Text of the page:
The National Football League (NFL) has been widely criticized these past recent weeks regarding how it dealt with (or did not deal with) Baltimore Ravens’ ex-player, Ray Rice, when it initially discovered that he allegedly committed a serious act of violence against his then-fiancée. Even though Rice was not charged with a crime, once a videotape of the incident was released by media, the Baltimore Ravens fired him from the team and the NFL suspended him indefinitely from the league. Even though most employers will never have to deal with such a high profile, highly-publicized incident, many employers may be faced with an employee’s off-duty conduct which undermines the employment relationship.
It is generally accepted that an employee’s personal life and conduct, which does not affect his or her ability to do his or her job, should never become a disciplinary matter at work. In most cases, such behaviour is none of the employer’s business unless it can be shown to seriously undermine the employment relationship (take for example, the employee in a job requiring a high level of trust who is accused or convicted of fraud in a personal matter.) Question, however, how you, as an employer, would react if you discovered that one of your employees was the person creating and distributing racist anti-immigration flyers in Brampton, or consuming or distributing child pornography, albeit on personal time, or is the perpetrator of domestic violence?
The basic test for employer discipline for off-duty conduct comes from the 1967 arbitration case called Re: Millhaven Fibres Ltd. & Oil, Chemical and Atomic Workers I.U Loc.9-670, , O.L.A.A. No. 4 (QL) in which the conduct must meet at least one of five criteria, as follows:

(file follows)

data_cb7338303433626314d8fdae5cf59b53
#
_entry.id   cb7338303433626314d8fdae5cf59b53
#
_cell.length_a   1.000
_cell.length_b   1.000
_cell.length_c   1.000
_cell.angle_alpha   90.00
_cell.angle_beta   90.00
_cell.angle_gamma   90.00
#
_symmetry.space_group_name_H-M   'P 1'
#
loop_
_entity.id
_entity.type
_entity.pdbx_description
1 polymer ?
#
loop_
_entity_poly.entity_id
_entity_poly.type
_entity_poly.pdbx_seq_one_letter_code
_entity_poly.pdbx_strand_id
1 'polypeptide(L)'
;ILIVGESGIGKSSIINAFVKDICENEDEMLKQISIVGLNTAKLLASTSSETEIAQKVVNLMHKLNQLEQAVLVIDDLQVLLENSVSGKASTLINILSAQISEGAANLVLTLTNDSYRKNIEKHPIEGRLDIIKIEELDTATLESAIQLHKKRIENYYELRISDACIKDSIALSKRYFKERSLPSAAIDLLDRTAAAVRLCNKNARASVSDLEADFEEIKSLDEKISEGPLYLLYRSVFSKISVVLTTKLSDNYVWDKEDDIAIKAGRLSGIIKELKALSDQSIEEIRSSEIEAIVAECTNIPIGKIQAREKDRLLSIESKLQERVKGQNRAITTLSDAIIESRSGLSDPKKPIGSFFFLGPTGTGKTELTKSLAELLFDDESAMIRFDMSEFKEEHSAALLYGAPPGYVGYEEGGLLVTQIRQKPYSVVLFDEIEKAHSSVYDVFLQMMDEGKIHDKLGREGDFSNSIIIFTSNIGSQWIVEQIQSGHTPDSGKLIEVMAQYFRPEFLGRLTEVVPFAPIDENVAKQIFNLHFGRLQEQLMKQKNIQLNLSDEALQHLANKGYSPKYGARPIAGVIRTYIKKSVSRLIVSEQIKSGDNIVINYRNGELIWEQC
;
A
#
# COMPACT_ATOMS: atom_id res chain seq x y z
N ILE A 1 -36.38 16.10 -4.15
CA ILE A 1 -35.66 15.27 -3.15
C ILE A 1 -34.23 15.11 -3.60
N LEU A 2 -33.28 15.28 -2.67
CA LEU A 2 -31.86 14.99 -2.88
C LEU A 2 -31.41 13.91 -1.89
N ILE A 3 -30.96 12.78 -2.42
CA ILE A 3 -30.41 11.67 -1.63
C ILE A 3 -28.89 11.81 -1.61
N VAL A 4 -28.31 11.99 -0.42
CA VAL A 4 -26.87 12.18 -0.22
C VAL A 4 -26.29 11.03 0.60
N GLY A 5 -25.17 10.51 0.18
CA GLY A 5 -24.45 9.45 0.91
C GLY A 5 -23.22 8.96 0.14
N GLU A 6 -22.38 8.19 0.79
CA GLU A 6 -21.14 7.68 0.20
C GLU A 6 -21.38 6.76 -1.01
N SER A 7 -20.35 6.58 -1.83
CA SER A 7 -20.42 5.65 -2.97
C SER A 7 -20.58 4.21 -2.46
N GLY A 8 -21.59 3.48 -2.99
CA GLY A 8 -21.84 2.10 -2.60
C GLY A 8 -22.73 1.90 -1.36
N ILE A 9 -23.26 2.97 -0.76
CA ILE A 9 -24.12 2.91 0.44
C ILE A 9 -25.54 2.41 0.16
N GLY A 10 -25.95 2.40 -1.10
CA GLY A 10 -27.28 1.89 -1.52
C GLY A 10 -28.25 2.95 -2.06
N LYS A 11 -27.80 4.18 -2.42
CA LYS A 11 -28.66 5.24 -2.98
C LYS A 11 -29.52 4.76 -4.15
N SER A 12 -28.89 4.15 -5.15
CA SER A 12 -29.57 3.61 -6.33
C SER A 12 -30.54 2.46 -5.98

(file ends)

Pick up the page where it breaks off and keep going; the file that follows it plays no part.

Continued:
… there is an onus on the Company to show that:
- the conduct of the grievor harms the Company’s reputation or product
- the grievor’s behaviour renders the employee unable to perform his duties satisfactorily
- the grievor’s behaviour leads to refusal, reluctance or inability of the other employees to work with him
- the grievor has been guilty of a serious breach of the Criminal Code, thus rendering his conduct injurious to the general reputation of the Company and its employees
- places difficulty in the way of the Company properly carrying out its function of efficiently managing its works and efficiently directing its working forces.”
Employers may want to consider including the Millhaven criteria in “Conduct and Behaviour” policies so that employees know the risks of such off-duty conduct.
In addition to weighing any negative effects on the employer, employers, of course, must prioritize the safety of the public, its clients, customers or other employees in cases where the employee’s off-duty conduct suggests some risk to others, especially where vulnerable populations are concerned, and be prepared to act where real risk exists.
Employers should be careful, however, to not impose personal morals or value systems on employees and their conduct. With workplaces made up of increasingly diverse populations from diverse cultures, what is “immoral” in one culture may be perfectly acceptable behaviour in another.
Employers should review or revise policies such as Conduct and Behaviour, Workplace Harassment, and Violence in the Workplace with the above-noted considerations in mind.
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